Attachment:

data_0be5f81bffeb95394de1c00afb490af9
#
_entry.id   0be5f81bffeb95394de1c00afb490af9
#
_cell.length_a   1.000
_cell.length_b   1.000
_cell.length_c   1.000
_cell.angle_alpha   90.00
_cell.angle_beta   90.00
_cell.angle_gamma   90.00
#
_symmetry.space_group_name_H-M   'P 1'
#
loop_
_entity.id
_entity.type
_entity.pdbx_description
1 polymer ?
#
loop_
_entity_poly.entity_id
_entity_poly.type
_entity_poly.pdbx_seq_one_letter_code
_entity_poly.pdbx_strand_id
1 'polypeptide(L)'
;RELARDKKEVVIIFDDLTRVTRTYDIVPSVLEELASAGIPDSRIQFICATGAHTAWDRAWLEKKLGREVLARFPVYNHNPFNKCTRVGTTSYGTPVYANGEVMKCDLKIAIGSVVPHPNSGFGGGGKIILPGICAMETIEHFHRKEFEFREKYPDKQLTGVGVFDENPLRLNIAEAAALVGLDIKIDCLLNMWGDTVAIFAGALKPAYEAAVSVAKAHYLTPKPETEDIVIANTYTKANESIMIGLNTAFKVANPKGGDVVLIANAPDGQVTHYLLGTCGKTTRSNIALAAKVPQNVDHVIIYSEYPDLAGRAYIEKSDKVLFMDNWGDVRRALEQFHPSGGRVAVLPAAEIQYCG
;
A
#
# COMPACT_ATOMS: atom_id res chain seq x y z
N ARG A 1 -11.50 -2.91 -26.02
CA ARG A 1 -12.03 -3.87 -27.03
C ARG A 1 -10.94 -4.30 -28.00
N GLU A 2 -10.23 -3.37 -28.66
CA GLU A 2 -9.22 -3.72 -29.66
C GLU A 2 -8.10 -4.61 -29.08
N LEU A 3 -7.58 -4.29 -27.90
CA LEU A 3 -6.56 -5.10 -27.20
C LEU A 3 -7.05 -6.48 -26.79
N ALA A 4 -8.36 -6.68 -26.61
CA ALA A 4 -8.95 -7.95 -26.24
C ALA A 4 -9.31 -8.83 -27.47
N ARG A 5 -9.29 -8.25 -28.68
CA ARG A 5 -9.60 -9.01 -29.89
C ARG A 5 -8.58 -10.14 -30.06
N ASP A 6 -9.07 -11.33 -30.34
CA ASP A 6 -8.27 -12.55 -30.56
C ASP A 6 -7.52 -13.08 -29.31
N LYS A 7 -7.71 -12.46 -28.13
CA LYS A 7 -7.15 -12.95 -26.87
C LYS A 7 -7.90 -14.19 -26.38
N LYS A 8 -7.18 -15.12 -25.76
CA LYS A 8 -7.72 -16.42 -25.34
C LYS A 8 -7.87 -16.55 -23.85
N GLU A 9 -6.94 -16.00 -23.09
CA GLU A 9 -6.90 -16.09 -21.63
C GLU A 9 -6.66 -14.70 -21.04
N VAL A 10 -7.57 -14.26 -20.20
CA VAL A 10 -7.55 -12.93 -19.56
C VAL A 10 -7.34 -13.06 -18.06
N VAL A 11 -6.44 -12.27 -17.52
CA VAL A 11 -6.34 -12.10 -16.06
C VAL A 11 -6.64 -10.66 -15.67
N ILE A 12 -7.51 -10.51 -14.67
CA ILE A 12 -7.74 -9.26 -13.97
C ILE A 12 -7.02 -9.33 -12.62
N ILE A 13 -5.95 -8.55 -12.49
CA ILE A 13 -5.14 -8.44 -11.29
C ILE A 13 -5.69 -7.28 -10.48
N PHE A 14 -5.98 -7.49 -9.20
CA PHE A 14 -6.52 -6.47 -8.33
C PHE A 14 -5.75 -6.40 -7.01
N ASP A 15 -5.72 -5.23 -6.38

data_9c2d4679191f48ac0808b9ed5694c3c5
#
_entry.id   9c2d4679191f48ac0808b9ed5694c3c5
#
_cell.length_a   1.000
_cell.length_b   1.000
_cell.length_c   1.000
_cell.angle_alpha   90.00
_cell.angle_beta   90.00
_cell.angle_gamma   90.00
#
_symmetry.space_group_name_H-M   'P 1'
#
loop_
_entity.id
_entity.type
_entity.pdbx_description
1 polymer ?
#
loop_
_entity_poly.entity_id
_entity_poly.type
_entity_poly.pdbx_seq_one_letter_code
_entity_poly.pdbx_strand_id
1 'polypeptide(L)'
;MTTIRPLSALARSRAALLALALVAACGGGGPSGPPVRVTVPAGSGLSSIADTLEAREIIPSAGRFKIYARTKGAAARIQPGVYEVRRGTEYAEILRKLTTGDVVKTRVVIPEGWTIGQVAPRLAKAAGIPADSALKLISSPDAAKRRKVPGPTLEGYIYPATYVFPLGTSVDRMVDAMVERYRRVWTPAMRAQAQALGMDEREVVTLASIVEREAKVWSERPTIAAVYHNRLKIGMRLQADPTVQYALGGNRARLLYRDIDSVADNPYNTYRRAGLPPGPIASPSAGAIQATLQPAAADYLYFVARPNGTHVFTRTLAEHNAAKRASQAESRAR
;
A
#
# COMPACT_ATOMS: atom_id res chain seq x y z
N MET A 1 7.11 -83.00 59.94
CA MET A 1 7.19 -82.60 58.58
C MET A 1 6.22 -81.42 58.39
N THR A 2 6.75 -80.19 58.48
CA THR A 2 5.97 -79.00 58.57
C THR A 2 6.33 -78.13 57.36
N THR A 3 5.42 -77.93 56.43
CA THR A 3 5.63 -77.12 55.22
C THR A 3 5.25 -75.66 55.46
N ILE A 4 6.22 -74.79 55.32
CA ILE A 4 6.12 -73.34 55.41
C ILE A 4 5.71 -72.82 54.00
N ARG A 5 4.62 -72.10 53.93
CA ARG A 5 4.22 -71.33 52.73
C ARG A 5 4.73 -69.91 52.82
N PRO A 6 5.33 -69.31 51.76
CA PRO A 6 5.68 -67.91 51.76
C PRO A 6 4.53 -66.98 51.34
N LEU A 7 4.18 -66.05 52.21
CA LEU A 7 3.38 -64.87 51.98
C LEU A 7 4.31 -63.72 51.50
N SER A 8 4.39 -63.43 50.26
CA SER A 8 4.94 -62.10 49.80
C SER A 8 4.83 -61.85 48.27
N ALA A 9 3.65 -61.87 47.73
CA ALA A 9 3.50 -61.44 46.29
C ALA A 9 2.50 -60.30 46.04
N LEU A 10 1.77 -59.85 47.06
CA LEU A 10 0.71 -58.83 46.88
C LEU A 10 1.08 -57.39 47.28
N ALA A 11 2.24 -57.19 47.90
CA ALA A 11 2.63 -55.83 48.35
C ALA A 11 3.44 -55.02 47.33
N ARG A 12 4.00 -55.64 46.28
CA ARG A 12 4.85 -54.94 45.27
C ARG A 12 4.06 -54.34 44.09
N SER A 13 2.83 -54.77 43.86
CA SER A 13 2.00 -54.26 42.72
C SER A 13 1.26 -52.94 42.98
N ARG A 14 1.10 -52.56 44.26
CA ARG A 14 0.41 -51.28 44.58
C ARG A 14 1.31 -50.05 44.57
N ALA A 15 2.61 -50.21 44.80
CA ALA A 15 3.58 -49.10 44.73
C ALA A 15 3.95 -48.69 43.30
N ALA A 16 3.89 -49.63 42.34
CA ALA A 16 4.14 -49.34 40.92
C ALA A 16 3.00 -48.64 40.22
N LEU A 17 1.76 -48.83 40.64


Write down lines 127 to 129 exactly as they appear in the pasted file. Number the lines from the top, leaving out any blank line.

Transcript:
C SER A 8 4.83 -61.85 48.27
N ALA A 9 3.65 -61.87 47.73
CA ALA A 9 3.50 -61.44 46.29